A trio of University of Houston-Victoria faculty members will demonstrate during UHV Research Day on April 4 how they put $10,000 research grants to good use.
UHV assistant professors Jun Yang, Dmitri Sobolev and Hongyu Guo have been researching three different subjects – social media for retailers, archaea in coral reefs and swarm intelligence. During Research Day, they will share what their research has uncovered and why the results are significant.
The presentations will be from 10:30 a.m. to noon in the UHV University Center Multi-Purpose Room, 3007 N. Ben Wilson St. Each assistant professor will give a 20-minute presentation and then answer questions from the audience. The event is free and open to the public.
The UHV Office of the Provost has awarded summer research grants the past four years to support junior faculty research. Junior faculty members are UHV faculty who are on a tenure track but are not yet tenured. A committee of tenured UHV professors evaluates the research proposals and then recommends who receives the awards. Yang and Sobolev were awarded grants in 2011, and Guo received his in 2012.
Jeffrey Cass, UHV provost and vice president for academic affairs, said Research Day is an opportunity for faculty members to share their findings with their colleagues and the community.
“These grants were created to encourage faculty research and allow selected junior faculty members the time and funding to carry out their projects,” Cass said. “These three assistant professors have taken advantage of the stipends to put together compelling research. We’re excited to hear about the outcome of their work.”
Yang, an assistant professor of marketing in the UHV School of Business Administration, studied the value of social media for online retailers. She will kick off the event at 10:30 a.m.
Yang compiled data on 500 e-tailers – businesses that sell products via the Internet – to find out what they do right. She measured how successful social media initiatives are in driving customers to the company’s websites. Her study also examined how e-tailing and social media results differ across industry categories.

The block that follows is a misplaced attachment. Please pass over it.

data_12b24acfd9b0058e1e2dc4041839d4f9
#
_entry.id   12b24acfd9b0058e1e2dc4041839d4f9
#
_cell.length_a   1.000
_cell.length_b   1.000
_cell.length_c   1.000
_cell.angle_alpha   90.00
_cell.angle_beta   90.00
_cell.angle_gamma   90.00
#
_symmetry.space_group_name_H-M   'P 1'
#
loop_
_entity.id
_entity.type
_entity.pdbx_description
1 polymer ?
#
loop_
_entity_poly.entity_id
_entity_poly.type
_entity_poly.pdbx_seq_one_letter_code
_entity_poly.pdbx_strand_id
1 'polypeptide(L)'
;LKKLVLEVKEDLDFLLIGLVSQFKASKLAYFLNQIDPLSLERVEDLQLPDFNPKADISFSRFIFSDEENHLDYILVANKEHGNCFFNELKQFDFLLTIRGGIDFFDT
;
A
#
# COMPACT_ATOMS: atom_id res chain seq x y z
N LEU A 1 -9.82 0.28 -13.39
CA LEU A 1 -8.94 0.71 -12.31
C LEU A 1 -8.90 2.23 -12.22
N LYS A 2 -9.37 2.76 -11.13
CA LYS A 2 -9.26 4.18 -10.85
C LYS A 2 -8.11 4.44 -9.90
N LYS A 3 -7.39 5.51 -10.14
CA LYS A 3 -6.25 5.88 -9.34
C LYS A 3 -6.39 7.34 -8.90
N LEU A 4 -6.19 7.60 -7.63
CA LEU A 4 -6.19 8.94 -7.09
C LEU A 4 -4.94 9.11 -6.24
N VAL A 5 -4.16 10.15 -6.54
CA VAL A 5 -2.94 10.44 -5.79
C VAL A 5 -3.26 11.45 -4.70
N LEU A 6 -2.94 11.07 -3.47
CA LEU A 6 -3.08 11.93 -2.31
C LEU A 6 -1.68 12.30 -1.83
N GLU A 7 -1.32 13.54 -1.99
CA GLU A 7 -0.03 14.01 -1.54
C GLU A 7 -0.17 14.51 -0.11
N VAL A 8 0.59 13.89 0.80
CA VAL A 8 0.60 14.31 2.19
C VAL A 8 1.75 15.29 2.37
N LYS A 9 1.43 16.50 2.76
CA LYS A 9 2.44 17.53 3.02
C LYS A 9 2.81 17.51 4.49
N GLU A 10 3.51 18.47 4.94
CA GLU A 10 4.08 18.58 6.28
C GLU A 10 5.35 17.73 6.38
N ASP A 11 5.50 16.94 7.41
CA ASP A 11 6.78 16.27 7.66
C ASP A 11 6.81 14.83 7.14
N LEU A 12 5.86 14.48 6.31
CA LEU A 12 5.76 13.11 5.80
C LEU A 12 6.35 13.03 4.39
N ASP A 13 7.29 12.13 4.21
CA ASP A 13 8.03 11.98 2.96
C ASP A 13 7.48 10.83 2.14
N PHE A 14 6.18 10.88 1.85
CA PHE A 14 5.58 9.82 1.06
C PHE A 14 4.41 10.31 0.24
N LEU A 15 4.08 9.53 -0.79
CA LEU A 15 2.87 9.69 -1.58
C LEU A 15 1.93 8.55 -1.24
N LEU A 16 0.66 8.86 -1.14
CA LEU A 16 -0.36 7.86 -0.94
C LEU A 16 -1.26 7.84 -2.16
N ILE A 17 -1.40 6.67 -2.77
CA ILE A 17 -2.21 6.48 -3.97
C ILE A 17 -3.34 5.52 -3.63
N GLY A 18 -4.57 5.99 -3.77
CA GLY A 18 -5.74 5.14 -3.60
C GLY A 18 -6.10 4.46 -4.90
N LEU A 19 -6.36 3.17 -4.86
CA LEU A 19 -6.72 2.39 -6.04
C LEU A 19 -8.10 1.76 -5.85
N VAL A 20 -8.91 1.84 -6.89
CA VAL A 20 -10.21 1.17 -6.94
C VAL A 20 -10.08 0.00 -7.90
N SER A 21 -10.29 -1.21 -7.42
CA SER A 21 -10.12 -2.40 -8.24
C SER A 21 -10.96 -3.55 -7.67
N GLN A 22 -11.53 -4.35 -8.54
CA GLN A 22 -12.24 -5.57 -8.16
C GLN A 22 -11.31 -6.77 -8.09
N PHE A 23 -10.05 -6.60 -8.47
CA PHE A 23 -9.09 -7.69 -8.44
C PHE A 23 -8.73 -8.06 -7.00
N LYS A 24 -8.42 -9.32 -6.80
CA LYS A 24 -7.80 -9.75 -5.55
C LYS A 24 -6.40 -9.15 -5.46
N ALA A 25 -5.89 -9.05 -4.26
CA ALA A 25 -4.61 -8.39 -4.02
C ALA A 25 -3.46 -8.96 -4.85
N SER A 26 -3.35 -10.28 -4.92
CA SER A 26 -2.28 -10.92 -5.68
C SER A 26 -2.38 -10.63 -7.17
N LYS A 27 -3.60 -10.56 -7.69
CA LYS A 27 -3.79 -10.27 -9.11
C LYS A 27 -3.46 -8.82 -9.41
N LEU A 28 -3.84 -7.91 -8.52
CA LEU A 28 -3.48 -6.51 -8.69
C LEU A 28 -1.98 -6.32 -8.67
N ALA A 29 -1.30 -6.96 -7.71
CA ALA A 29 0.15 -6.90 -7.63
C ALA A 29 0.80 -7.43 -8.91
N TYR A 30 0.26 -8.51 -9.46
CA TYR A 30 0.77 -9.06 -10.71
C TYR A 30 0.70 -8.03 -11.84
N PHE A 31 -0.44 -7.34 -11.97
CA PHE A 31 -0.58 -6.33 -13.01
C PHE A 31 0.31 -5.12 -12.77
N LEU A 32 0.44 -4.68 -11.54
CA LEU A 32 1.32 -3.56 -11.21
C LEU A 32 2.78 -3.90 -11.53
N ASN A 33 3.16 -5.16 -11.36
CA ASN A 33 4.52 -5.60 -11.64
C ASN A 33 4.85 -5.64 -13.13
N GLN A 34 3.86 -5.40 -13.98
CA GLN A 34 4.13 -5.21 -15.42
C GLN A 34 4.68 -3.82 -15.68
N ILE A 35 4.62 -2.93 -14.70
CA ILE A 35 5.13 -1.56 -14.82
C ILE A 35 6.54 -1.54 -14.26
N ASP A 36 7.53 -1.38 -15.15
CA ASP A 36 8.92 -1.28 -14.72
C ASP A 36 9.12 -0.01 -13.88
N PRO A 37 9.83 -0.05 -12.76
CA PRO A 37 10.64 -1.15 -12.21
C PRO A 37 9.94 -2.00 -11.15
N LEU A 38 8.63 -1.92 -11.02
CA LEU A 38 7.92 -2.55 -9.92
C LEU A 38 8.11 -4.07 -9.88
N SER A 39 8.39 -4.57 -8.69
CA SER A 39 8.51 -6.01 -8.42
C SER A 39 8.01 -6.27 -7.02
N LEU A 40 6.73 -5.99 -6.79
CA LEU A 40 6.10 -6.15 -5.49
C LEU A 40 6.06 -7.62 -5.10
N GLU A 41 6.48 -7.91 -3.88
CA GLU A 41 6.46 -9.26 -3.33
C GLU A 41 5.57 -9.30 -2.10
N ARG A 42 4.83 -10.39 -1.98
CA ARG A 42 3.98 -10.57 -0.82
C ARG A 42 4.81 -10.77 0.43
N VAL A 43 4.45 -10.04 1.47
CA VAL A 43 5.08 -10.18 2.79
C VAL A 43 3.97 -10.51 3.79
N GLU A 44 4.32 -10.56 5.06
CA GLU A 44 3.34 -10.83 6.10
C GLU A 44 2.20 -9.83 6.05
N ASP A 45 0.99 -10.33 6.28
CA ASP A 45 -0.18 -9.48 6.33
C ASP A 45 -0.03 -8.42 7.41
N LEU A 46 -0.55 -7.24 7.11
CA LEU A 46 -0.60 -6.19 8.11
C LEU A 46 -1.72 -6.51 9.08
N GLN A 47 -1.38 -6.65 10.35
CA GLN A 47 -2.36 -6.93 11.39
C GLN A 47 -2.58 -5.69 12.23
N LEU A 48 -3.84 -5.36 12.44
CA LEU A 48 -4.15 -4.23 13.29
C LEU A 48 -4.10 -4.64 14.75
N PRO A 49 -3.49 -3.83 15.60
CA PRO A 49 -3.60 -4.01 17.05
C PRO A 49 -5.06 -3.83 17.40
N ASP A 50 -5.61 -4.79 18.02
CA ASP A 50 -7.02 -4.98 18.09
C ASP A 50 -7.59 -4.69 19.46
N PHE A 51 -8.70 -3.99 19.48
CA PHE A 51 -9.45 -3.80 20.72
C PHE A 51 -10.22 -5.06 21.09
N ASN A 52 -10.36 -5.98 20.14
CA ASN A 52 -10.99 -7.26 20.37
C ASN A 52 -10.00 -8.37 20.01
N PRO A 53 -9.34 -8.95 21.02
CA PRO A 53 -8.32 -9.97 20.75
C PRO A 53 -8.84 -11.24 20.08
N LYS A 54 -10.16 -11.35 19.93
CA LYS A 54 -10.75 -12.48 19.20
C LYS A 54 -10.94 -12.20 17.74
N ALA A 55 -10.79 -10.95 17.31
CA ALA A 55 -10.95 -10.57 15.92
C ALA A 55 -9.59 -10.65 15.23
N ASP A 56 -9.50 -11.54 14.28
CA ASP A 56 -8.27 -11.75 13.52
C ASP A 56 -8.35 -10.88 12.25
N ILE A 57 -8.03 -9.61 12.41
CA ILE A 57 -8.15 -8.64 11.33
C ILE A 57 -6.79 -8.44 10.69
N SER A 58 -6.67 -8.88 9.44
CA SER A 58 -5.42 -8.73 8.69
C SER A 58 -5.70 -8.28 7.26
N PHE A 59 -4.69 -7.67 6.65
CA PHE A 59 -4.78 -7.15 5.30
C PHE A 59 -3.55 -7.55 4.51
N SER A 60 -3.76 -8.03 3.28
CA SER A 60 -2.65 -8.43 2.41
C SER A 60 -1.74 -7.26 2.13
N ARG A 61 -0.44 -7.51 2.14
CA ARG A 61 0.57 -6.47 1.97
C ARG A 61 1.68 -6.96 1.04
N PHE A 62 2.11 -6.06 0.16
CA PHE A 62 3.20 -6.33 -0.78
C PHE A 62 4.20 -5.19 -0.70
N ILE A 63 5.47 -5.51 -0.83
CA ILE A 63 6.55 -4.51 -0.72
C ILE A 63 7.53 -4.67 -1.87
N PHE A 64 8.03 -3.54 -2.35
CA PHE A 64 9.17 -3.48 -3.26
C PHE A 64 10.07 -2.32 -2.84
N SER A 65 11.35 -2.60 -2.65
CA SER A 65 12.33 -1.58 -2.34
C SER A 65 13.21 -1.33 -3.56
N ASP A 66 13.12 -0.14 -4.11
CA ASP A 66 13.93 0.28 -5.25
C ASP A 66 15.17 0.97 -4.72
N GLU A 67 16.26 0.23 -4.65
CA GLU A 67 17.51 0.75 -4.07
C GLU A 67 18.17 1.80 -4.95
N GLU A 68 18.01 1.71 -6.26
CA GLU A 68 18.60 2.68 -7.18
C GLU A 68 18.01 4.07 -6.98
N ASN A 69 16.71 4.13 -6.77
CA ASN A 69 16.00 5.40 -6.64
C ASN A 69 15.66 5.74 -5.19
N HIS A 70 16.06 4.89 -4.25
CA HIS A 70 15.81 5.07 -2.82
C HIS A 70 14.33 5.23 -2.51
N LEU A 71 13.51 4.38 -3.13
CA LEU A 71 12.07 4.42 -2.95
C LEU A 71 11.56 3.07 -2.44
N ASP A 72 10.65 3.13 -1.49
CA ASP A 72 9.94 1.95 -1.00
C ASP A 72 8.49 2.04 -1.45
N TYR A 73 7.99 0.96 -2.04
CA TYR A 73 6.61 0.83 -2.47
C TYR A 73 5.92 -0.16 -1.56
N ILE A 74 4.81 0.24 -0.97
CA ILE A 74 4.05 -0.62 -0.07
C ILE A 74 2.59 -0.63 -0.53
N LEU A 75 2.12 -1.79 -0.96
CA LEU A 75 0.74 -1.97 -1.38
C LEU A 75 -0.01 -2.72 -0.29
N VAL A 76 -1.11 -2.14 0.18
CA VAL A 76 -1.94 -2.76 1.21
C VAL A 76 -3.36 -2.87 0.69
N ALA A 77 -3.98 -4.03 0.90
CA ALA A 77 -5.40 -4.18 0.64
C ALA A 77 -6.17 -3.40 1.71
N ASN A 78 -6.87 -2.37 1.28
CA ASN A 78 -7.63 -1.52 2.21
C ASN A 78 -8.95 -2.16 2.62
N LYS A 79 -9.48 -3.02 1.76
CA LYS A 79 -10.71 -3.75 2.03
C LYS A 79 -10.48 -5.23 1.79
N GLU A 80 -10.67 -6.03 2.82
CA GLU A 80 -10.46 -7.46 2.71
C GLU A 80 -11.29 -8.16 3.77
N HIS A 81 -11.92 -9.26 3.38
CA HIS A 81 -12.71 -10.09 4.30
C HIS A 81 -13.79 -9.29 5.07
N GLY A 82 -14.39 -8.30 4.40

“The findings provide suggestions on important Web features that e-tailers should adopt,” Yang said.
The project was co-authored by JungKun Park, an associate professor in human development and consumer sciences at the University of Houston.
At 11 a.m., Sobolev, an assistant professor of biology in the UHV School of Arts & Sciences, will present the results from his proposal on the analysis of coral reef samples.
Sobolev has taken an in-depth examination of archaea, a peculiar group of microbes found in Hawaiian coral reefs. His hypothesis was that the microorganisms found on the coral extractions had the potential of leading to the discovery of a new biosphere. Sobolev said his studies suggest that organisms responsible for chemical transformations in the environment weren’t what scientists originally thought.
Guo, an assistant professor of computer science in the School of Arts & Sciences, will wrap up the event with a presentation at 11:30 a.m. about the expansion of insight into swarm intelligence, an emerging subfield of artificial intelligence inspired by the swarming behaviors of social animals.
“Ants, bees and gnats often swarm together,” he said. “As individuals, they are simple. But as a group, the collective intelligence of the system of individual agents makes it possible to accomplish high-complexity tasks. It’s the same principle here.”
The central focus of Guo’s project was the study of the stability of the artificial gnat cloud, a swarming robotics system.